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Bias Incident Response Team

WVC is pleased to have a Bias Incident Response Team (BIRT), we are able to act quickly and effectively in case of any hate crimes or bias incidents on our campus. The team is made up of members who are all trained on bias incident response protocol and best practices.

Team Members

Chair: Erin Tofte-Nordvik
Director of Diversity Equity & Inclusion
etofte@wvc.edu
(509) 682-6868

Chio Flores
VP of Student Services
cflores@wvc.edu
(509) 682-6805

Libby Siebens
Executive Director of Community Relations
lsiebens@wvc.edu
(509) 682-6436

Bertha Sanchez
Lead Counseler
bsanches@wvc.edu
(509) 682-6856

Maria Agnew
Safety & Security Manager
magnew@wvc.edu
(509) 682-6856

Rich Peters
Director of Facilities & Operations
rpeters@wvc.edu
(509) 682-6465

Carla Boyd
Student Access Coordinator
cboyd@wvc.edu
(509) 682-6854

Livia Millard
Multicultural Affairs Coordinator (Omak Campus)
lmillard@wvc.edu
(509) 422-7814

 

The College has a zero tolerance for hate crimes and bias incidents and will act swiftly and effectively when such are reported. This protocol is specific to addressing hate crimes or bias incidents particularly those directed at persons identified as protected under WVC’s Non-Discrimination Policy and Procedures.

BIRT will not typically be convened when an incident impacts only a small number of people, but rather when more visible incidents occur that are likely to significantly affect the College community or subpopulations of the college.

The Bias Incident Response Team convenes to ensure that affected student(s) and others have access to appropriate support and to assist the College in a coordinated campus response to bias-related incidents and situations that may impact campus climate. The primary functions of BIRT are to respond, support and communicate to the campus when warranted.

Your can report a Bias Incident or Hate Crime here, or by emailing bias@wvc.edu

What is a bias incident or hate crime?

Bias Incident

Bias Incident is characterized as a behavior or act—verbal, written or physical—which is personally directed against or targets an individual or group based on perceived or actual characteristics such as race, color, religious belief, sex, marital status, sexual orientation, gender identity or expression, national or ethnic origin, disability, veteran status, or age. The kinds of incidents that may constitute a bias incident, include but are not limited to, threatening telephone calls or mail (including electronic mail), graffiti, physical assault, sexual assault or abuse, stalking, vandalism, destruction of personal property, harassment, coercion or the use of oral or written expression of bias involving degrading language or stereotypes. WVC strongly encourages the reporting of all hate crimes and bias incidents that occur on campus or at college sponsored events and activities occurring off campus.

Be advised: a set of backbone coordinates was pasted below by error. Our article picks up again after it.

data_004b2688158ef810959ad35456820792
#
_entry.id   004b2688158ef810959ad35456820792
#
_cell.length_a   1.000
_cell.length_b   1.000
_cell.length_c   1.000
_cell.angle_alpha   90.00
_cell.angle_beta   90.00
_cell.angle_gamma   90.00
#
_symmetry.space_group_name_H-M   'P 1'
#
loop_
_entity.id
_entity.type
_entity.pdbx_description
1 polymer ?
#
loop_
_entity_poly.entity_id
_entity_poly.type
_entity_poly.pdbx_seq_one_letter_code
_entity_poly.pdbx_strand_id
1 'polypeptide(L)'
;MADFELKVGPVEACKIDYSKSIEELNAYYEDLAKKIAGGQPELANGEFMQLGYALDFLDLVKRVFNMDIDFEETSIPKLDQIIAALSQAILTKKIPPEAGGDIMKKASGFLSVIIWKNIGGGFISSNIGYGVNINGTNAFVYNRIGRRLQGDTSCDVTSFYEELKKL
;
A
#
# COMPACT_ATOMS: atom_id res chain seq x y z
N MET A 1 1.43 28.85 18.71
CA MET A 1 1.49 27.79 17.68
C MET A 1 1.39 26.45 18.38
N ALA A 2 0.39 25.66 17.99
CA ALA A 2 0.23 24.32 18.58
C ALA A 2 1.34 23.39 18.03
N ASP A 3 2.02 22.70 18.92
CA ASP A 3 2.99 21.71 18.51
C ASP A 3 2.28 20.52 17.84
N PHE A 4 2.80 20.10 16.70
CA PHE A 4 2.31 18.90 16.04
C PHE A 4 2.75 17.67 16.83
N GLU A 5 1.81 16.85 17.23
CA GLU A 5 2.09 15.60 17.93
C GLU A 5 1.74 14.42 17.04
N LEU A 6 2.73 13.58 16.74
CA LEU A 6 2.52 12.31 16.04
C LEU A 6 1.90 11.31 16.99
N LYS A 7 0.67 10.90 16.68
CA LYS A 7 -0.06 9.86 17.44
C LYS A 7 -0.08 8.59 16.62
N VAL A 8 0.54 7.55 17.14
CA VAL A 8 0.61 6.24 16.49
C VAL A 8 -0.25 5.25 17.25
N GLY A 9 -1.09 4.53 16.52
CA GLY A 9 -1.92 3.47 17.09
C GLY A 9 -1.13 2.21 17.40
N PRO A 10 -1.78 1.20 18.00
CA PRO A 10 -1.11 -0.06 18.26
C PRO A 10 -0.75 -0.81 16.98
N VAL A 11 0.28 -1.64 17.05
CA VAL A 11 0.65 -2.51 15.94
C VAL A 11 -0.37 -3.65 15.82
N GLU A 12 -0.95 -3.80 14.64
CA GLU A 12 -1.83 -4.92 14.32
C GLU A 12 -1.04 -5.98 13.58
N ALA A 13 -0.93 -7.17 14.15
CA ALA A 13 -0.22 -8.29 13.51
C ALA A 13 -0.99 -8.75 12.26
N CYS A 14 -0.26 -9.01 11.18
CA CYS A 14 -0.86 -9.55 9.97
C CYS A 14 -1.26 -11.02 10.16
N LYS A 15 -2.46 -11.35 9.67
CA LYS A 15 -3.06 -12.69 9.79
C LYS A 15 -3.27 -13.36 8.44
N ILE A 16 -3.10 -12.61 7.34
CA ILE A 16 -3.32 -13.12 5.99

Note: The expression of an idea or point of view some may find offensive or charged is not necessarily a bias-related incident. WVC values freedom of expression and the open exchange of ideas. The expression of controversial ideas and differing views is a vital part of campus discourse. While this value of openness protects controversial ideas, it does not protect harassment or expressions of bias or hate aimed at individuals or groups that violate WVC policies.

Hate Crime

Under Washington State law hate crimes are categorized as Malicious harassment.

“A person is guilty of malicious harassment if he or she maliciously and intentionally commits one of the following acts because of his or her perception of the victim's race, color, religion, ancestry, national origin, gender, sexual orientation, or mental, physical, or sensory handicap:

  • Causes physical injury to the victim or another person; 
  • Causes physical damage to or destruction of the property of the victim or another person; or
  • Threatens a specific person or group of persons and places that person, or members of the specific group of persons, in reasonable fear of harm to person or property.

“A crime is an act deemed to be illegal, it becomes a hate crime when it is motivated by bias or prejudice against a person or people perceived to be a part of a group, and that is intended to induce fear, scare, terrify or cause psychological harm.”  RCW 9A.36.080

Note: All hate crimes are bias incidents, but not all bias incidents are hate crimes.